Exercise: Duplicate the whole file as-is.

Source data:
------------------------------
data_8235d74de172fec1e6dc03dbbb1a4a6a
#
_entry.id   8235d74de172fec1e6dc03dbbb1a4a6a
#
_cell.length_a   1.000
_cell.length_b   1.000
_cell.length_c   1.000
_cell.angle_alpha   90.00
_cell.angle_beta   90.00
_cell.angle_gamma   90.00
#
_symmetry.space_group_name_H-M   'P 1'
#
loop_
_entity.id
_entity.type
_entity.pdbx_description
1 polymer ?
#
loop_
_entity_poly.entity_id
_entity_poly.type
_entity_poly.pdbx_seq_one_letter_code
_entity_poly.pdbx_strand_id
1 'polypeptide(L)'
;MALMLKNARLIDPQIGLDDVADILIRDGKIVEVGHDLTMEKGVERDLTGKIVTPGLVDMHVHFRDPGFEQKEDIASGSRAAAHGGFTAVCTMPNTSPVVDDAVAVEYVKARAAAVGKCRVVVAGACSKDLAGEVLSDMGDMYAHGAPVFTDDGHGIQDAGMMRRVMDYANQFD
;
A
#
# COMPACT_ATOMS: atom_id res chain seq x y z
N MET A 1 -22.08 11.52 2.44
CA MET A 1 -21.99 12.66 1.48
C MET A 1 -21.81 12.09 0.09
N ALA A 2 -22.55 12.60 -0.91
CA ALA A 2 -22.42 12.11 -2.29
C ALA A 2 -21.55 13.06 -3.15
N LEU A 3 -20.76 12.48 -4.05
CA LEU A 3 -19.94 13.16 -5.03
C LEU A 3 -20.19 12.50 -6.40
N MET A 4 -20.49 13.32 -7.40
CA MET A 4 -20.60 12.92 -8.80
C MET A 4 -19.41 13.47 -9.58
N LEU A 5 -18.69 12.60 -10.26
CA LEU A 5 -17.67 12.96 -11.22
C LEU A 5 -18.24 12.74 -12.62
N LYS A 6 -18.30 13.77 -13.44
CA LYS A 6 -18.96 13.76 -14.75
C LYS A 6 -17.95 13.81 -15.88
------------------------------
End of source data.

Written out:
data_8235d74de172fec1e6dc03dbbb1a4a6a
#
_entry.id   8235d74de172fec1e6dc03dbbb1a4a6a
#
_cell.length_a   1.000
_cell.length_b   1.000
_cell.length_c   1.000
_cell.angle_alpha   90.00
_cell.angle_beta   90.00
_cell.angle_gamma   90.00
#
_symmetry.space_group_name_H-M   'P 1'
#
loop_
_entity.id
_entity.type
_entity.pdbx_description
1 polymer ?
#
loop_
_entity_poly.entity_id
_entity_poly.type
_entity_poly.pdbx_seq_one_letter_code
_entity_poly.pdbx_strand_id
1 'polypeptide(L)'
;MALMLKNARLIDPQIGLDDVADILIRDGKIVEVGHDLTMEKGVERDLTGKIVTPGLVDMHVHFRDPGFEQKEDIASGSRAAAHGGFTAVCTMPNTSPVVDDAVAVEYVKARAAAVGKCRVVVAGACSKDLAGEVLSDMGDMYAHGAPVFTDDGHGIQDAGMMRRVMDYANQFD
;
A
#
# COMPACT_ATOMS: atom_id res chain seq x y z
N MET A 1 -22.08 11.52 2.44
CA MET A 1 -21.99 12.66 1.48
C MET A 1 -21.81 12.09 0.09
N ALA A 2 -22.55 12.60 -0.91
CA ALA A 2 -22.42 12.11 -2.29
C ALA A 2 -21.55 13.06 -3.15
N LEU A 3 -20.76 12.48 -4.05
CA LEU A 3 -19.94 13.16 -5.03
C LEU A 3 -20.19 12.50 -6.40
N MET A 4 -20.49 13.32 -7.40
CA MET A 4 -20.60 12.92 -8.80
C MET A 4 -19.41 13.47 -9.58
N LEU A 5 -18.69 12.60 -10.26
CA LEU A 5 -17.67 12.96 -11.22
C LEU A 5 -18.24 12.74 -12.62
N LYS A 6 -18.30 13.77 -13.44
CA LYS A 6 -18.96 13.76 -14.75
C LYS A 6 -17.95 13.81 -15.88